Prescription drug abuse continues to be a major issue in the US, and one of the main culprits is a class of prescription medications called benzodiazepines, or benzos. These medications, which have been around since the 1960s, have grown to become some of the most commonly prescribed drugs in the country. Unfortunately, they have also grown to become highly abused for their psychoactive effects.
Benzo abuse ranges from misuse of prescription medications to abuse of the substances as club and street drugs. Highly addictive when misused, these substances are also often the subject of improper prescribing practices. However, when safe, professional treatment is provided, these addictions can be managed and people who struggle with benzo abuse can achieve recovery.
Benzodiazepines: Uses and Types
Benzodiazepines are nervous system depressants that are normally prescribed to treat anxiety and panic disorders, as well as depression. According to information from Drugs.com, these medicines can also be used to treat:
- Issues with insomnia
- Pre-operative stress and anxiety
- Muscle pain
Benzodiazepines make up a class of drugs that was originally developed to replace, when possible, the addictive and dangerous barbiturate drugs that had previously been used for similar indications. Benzo medications include such familiar medications as:
- Xanax (alprazolam)
- Valium (diazepam)
- Klonopin (clonazepam)
- Ativan (lorazepam)
History of Benzos and Current Issues
When these drugs were originally formulated, the expectation was that they would have a lower addiction potential and be very safe. As a result, over time, they became some of the most prescribed medications in the country.
A study from JAMA Psychiatry indicates that more than 5 percent of adults in the US between ages 18 and 80 use benzos, with the highest levels of long-term use occurring in adults between 65 and 80 years old.
More women than men use the drugs.
In addition, benzos are used as club and street drugs to experience a calming, hypnotic effect. More and more youth and at-risk populations have started to use benzos illicitly as recreational drugs, especially in combination with other drugs like opiates and alcohol. This can be a highly risky combination due to the fact that these substances have similar actions and can exaggerate one another.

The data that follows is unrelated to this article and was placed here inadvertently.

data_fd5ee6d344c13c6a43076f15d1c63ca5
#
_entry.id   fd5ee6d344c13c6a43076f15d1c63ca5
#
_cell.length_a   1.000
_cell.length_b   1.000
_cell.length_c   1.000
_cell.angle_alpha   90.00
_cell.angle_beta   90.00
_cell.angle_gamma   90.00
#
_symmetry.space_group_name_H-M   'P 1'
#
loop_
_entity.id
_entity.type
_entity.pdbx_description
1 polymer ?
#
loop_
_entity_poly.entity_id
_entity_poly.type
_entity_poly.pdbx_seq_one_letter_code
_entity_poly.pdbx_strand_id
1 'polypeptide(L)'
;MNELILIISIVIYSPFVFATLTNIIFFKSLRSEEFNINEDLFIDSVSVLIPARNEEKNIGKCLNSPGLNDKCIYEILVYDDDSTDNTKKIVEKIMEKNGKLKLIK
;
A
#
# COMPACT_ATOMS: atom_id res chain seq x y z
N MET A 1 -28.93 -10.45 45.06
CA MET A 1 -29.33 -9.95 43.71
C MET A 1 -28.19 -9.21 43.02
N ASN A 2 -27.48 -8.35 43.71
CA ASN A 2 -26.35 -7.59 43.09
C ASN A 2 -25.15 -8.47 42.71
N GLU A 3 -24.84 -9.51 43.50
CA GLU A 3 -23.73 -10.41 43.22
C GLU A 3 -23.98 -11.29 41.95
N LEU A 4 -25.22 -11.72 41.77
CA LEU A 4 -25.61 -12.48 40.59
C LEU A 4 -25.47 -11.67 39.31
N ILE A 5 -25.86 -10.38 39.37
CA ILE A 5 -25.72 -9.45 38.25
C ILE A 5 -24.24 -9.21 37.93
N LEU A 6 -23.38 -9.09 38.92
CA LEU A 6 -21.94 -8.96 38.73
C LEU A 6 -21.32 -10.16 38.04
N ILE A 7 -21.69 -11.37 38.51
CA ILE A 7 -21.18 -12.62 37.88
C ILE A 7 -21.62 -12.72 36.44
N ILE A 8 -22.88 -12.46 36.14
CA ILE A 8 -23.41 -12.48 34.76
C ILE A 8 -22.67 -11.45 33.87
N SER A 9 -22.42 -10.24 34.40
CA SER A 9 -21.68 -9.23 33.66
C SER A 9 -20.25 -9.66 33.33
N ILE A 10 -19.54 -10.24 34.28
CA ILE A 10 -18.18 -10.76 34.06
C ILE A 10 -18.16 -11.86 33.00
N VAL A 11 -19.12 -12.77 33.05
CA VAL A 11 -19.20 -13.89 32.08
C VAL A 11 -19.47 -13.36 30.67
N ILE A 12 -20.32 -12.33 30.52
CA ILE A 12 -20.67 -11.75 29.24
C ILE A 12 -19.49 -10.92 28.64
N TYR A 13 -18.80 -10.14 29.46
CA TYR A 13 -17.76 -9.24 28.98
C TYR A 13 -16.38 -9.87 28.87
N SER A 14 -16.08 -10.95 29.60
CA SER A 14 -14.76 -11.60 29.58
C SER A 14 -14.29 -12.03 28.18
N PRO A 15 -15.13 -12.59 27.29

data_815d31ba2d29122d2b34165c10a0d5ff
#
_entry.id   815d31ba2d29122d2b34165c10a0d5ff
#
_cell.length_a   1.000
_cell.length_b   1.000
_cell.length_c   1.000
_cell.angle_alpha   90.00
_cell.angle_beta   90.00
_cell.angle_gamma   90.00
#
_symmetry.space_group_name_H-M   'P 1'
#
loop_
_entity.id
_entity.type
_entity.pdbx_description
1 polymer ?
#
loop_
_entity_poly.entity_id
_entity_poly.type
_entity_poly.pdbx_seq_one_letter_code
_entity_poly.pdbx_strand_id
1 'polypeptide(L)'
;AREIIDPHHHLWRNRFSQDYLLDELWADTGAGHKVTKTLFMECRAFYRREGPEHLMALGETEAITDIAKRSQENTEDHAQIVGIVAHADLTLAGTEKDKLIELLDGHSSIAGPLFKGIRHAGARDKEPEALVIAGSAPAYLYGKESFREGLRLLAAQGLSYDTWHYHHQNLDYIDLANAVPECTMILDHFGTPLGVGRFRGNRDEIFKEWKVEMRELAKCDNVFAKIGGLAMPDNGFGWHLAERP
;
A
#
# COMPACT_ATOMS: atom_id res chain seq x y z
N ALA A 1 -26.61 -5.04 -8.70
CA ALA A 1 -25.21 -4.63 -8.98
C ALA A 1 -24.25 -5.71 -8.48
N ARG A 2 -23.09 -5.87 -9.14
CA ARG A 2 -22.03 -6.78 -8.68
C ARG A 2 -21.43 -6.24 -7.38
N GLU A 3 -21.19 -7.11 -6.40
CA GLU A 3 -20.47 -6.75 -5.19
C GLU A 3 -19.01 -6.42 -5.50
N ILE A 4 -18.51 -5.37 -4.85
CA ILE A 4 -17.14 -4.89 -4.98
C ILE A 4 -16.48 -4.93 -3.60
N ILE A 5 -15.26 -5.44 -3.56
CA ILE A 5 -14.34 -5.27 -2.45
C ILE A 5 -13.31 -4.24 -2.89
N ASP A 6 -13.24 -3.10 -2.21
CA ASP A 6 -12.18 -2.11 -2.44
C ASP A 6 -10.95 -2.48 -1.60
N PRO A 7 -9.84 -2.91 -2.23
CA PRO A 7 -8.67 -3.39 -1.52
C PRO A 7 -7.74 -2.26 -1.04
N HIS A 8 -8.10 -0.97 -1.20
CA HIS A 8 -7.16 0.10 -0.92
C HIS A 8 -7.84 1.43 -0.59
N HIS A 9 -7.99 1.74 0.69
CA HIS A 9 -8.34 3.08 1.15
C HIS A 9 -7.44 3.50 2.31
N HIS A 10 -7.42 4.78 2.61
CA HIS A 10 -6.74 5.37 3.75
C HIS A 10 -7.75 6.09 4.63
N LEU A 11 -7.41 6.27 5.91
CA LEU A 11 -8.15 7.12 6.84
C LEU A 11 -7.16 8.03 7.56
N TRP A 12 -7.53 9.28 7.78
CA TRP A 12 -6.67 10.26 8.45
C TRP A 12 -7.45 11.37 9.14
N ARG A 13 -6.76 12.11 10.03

When Use Becomes Abuse
The main issue with benzos is their highly addictive nature. When prescribed and used properly, these medications are safe and effective for their respective uses. However, these drugs are often prescribed for longer periods of time than necessary, which raises the risk of abuse and addiction, according to a study in the Journal of Clinical Psychiatry.
This risk can also increase when people misuse their prescriptions, either by taking higher doses or by using the medicine more frequently than prescribed. As these drugs are misused – either too long, too much, or too often – the brain develops a tolerance to the medicine, meaning that more of the drug is needed in order to achieve the desired effect. In turn, this has a further effect on brain chemistry that makes the person crave the drug in order to feel good. This level of substance abuse can quickly
Addiction to Benzodiazepines
As with many drugs, a person’s risk of addiction to benzos can depend on the individual’s unique background and physical and behavioral traits, including:
- High stress
- Family or personal history of substance abuse or mental illness
- Family or friends with a permissive attitude toward drugs
- Self-esteem issues
- Lack of social network or social awkwardness